KUNDUZ -- Militants loyal to the "Islamic State of Iraq and Syria" (ISIS) have raised the ISIS flag in Darzab district, Jawzjan province, for the third time in eight months, local officials say.
The trend has raised major concern among residents.
ISIS fighters have launched operations in Darzab, Khamyab, Aqcha and Mingajik districts over the past several months and are now focusing on establishing more bases in other parts of the province, Jawzjan residents say.
"Based on my sources, ISIS was able to raise its black flag on May 20 for a day in Darzab district and asked local people to declare their allegiance to the group," said Fazel Haq Jawzjani, a local civil society activist.
Darzab district was a stronghold of ISIS in 2018, 2019 and 2021, and ISIS elements are trying to regain control of territory, he said.
If the international community fails to support efforts to dismantle terrorist bases in Afghanistan, Afghan people will yet again confront a major catastrophe, he warned.
"ISIS militants urge locals to join the group despite knowing that locals have awful memories of ISIS's past activities in the province," he added.
"ISIS raised its flag twice on October 17 on a local fort and the headquarters of a local command, Aaq Mohammad, in Aqcha district," Jawzjani said.
ISIS's local Khorasan branch (ISIS-K) has claimed responsibility for several recent rocket attacks and bombings in Afghanistan, Tajikistan and Uzbekistan.
It has also bombed mosques, schools and mini-buses in Kabul and other parts of the country.
In the most recent claim, ISIS said on Telegram on May 7 that it had fired seven missiles at a Tajik military base across the border from Khwaja Ghar, Takhar province.
ISIS has carried out ruthless crimes in Darzab district, including killing former government employees, forcing young girls to marry its members and forcing teenage boys to join its ranks, local residents say.
"ISIS has committed the most brutal crimes over the past three years, may Allah punish them severely," said Shafiullah, 56, a resident of Darzab district.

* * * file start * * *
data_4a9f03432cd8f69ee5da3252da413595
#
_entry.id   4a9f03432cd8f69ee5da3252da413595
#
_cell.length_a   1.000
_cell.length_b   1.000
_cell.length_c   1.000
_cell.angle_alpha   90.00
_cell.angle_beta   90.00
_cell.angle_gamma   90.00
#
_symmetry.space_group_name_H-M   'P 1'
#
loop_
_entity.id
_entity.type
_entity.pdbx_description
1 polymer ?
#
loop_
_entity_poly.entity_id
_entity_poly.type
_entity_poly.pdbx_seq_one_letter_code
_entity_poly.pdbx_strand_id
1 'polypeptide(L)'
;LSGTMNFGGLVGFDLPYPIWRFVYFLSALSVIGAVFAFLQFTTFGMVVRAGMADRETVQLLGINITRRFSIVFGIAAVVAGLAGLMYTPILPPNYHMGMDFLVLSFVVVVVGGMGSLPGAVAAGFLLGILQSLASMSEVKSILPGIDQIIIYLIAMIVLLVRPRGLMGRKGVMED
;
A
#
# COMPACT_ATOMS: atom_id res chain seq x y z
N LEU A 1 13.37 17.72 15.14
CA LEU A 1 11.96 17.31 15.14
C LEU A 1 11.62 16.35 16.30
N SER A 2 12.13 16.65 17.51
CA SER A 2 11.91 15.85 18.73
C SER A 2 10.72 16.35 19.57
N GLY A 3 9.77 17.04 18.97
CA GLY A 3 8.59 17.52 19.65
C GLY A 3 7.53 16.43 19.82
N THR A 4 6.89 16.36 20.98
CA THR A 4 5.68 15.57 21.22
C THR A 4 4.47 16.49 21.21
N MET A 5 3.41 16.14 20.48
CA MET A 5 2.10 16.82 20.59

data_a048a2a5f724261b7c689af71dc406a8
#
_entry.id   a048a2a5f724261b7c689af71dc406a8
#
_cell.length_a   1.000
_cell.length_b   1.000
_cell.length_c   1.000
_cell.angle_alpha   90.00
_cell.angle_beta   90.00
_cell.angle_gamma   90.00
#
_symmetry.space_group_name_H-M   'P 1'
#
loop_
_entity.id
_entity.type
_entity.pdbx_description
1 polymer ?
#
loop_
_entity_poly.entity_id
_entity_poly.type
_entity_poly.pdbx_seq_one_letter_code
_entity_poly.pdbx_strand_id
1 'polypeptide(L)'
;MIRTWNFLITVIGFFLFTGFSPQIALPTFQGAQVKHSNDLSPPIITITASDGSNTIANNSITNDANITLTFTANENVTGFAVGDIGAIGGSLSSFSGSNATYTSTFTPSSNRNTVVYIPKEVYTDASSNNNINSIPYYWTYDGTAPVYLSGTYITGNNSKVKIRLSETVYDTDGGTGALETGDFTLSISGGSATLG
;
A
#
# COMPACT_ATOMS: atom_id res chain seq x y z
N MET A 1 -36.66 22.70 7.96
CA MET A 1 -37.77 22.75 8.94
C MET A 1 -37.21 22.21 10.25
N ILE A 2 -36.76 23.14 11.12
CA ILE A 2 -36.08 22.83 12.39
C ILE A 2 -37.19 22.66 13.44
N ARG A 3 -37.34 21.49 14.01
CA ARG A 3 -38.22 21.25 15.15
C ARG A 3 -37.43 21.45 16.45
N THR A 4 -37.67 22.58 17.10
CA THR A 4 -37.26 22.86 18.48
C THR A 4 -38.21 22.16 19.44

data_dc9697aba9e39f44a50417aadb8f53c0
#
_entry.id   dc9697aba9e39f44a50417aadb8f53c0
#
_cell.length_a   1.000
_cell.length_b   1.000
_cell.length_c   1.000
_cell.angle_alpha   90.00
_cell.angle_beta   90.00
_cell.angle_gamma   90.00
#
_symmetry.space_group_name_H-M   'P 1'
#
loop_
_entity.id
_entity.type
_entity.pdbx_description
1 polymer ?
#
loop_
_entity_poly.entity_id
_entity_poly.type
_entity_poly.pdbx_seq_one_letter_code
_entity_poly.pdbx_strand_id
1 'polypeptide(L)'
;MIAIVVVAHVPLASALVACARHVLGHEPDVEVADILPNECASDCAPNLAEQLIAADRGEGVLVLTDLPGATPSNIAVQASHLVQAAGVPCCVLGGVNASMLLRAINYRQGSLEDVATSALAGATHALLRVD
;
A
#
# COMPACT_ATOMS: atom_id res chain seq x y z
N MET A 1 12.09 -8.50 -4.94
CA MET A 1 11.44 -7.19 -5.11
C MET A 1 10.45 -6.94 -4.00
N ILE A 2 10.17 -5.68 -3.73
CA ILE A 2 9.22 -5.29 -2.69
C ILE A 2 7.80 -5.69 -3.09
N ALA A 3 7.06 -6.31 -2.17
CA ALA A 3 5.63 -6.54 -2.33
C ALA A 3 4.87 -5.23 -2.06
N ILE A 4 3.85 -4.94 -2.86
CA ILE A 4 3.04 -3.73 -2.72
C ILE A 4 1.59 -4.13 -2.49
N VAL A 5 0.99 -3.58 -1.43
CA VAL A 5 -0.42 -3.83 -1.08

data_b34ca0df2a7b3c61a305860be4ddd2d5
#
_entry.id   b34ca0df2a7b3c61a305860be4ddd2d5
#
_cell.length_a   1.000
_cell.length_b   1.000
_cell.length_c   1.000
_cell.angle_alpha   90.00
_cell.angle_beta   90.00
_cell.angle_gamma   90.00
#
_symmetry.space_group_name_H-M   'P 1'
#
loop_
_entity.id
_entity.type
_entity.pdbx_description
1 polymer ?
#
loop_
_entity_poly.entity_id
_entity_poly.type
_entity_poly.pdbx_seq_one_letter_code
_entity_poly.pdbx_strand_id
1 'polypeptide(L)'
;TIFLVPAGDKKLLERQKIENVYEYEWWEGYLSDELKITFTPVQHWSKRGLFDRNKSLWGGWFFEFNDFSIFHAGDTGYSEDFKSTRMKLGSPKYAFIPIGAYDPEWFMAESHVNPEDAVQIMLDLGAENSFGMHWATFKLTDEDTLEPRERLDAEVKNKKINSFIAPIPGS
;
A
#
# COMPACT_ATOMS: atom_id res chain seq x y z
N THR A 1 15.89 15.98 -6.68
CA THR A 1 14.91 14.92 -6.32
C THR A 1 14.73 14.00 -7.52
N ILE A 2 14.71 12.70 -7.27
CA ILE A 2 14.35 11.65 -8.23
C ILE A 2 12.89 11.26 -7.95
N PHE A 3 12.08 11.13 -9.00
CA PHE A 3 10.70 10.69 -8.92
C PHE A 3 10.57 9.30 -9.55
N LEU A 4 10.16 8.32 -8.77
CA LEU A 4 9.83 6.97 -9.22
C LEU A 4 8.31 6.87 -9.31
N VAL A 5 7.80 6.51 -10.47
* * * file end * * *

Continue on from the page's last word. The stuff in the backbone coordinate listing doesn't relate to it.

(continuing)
ISIS has committed crimes in Sardara, Mughal and Alqani villages of Darzab district, he said.
"On May 1, 2018, four ISIS militants abducted a 19-year-old girl who was engaged from her house in Mughal village, Darzab district, and took her to their nearby headquarters, where she was raped by all members of the group and kept for sex slavery for almost four weeks," he said.
"The crimes committed by ISIS in this area are far more extensive and worse than what the group has done in Syria and Iraq," he said.
ISIS militants have burned down dozens of schools in Darzab district, depriving more than 20,000 girls and boys of education, Shafiullah said.
In 2019, ISIS fighters raised their flag in Aqcha and Mingajik districts and violently tortured local residents, said Allah Nazar Mohammadi, a resident of Jawzjan.
"In addition to killing children, ISIS militants have been involved in many criminal activities, including looting public properties, sexually assaulting and harassing residents, and setting fire to dozens of school buildings," he said.
"Their actions were definitely against the law and values of humanity. They forced the closure of local schools, demolished school buildings and dug trenches in civilian homes," he added.
"We, the people of Jawzjan, are extremely concerned about the return of ISIS," Mohammadi said.
Many Afghans have expressed grave concerns about the resurgence of ISIS and its mounting threats across the country.
Terrorist groups have always used religion as a tool in Afghanistan and have taken the lives of many innocent civilians under the false pretence of Islam, said Mohammad Amin Tawhidi, a second-year student at Balkh University.
"By launching terrorist attacks in mosques and other places of worship, ISIS aims to divide Muslims," he said. "In doing so, it wants to create fear and disbelief to stir up ethnic tensions among Afghans."
"ISIS has become an obvious enemy of the Afghan people and is openly challenging Afghanistan's national security," he said.
ISIS has shifted its focus from Iraq and Syria to Afghanistan because of the security vacuum in the country, Waisuddin Askar, a political analyst based in Mazar-e-Sharif, said.
ISIS threats are increasing at a time when Afghanistan does not have the intelligence and military capabilities needed to confront the challenge, he said.
"ISIS is very well trained tactically and operationally," he said. "Afghanistan must build a well-equipped and professional force to combat growing ISIS threats."
"The entire region will become unstable and insecure unless the group is eliminated at once," he said.
"The international community must pay attention to the situation in Afghanistan," he added. "The stronger ISIS gets in Afghanistan, the larger threats it can pose to challenge security around the world."